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Discussion Starter · #5 ·
I emailed a few companies for quotes, but i think i am going to go with a 2nd generation GBS Lithium battery pack. I am looking at the 40AH 96 volt pack (https://www.electricautosports.com/node/451) and the 60AH 96 volt pack (https://www.electricautosports.com/node/445). Trying to figure out with pack i should get. The 60AH pack at $4000.00 is almost too much money for me... but from my calculations, to travel 40 miles at 70mph I need ~53AH 96 volt pack.
 

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you'd be really pushing a 40 ah pack hard, well beyond it's specifications for peak power, with those motors and a controller to support it. Heck you'd even be pushing 60ah cells, not beyond their rating, but certainly enough to cut their lifespan a bit to lower than the advertised 2000 cycles.......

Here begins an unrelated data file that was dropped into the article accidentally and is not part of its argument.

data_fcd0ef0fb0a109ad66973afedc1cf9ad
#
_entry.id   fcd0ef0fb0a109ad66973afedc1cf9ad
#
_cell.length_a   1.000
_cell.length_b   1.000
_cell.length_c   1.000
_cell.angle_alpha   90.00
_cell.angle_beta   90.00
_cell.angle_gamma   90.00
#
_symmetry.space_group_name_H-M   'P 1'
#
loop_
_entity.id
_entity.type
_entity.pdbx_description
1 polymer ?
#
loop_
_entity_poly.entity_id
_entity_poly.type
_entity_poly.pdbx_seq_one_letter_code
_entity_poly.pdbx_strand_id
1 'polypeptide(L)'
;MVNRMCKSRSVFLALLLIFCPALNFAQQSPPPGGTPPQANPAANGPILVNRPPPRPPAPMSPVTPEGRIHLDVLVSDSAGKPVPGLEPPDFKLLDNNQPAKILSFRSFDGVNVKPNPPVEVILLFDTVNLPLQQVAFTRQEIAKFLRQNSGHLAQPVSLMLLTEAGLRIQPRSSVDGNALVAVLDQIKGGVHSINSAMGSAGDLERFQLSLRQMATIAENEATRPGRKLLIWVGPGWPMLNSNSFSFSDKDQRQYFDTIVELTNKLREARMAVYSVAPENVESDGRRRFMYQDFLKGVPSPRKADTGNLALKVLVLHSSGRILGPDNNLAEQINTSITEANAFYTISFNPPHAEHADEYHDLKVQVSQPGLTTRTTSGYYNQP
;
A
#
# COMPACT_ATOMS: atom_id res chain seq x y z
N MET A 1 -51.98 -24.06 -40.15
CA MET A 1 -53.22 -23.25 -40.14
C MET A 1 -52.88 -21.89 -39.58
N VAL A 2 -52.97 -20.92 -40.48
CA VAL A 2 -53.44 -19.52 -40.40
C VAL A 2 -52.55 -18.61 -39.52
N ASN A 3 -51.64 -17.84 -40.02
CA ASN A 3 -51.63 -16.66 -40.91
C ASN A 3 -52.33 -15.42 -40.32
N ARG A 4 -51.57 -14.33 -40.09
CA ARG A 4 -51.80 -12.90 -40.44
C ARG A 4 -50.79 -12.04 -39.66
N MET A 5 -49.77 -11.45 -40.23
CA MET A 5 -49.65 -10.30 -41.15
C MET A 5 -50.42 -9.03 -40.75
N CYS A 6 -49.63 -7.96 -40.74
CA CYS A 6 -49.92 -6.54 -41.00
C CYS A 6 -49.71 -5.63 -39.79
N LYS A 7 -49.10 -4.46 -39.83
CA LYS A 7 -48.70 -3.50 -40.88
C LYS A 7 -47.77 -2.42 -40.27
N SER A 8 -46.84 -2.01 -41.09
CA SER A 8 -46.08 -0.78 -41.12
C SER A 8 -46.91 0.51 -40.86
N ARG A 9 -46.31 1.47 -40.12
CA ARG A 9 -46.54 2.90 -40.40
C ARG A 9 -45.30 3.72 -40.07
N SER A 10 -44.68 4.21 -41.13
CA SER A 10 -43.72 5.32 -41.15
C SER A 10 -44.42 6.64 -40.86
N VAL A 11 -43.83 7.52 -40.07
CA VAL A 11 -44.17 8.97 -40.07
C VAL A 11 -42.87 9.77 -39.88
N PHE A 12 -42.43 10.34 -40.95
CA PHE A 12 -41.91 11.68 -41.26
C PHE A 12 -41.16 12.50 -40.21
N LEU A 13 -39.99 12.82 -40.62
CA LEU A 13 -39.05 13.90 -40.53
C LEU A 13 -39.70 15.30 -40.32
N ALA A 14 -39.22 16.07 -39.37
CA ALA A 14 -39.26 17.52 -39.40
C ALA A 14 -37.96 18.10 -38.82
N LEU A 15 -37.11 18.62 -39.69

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Discussion Starter · #9 ·
Is anyone keen on how exactly these nub motors work? For the dual MHM602, is a 144volt pack ideal, so that each motor gets 72 volts? I am not entirely sure how this works. Does each motor getting 72 volts mean each pull half of the amperage provided by the controller at any given moment, and if so, does this increase overall power or overall efficiency?
 

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Doesn't work like that. These are brushless motors. They're essentially position matched and then fixed in place so that the coils are in series or parallel. The controller still gets 144V, but it depends on how Mark has them hooked up. I wouldn't wander far from what he's done.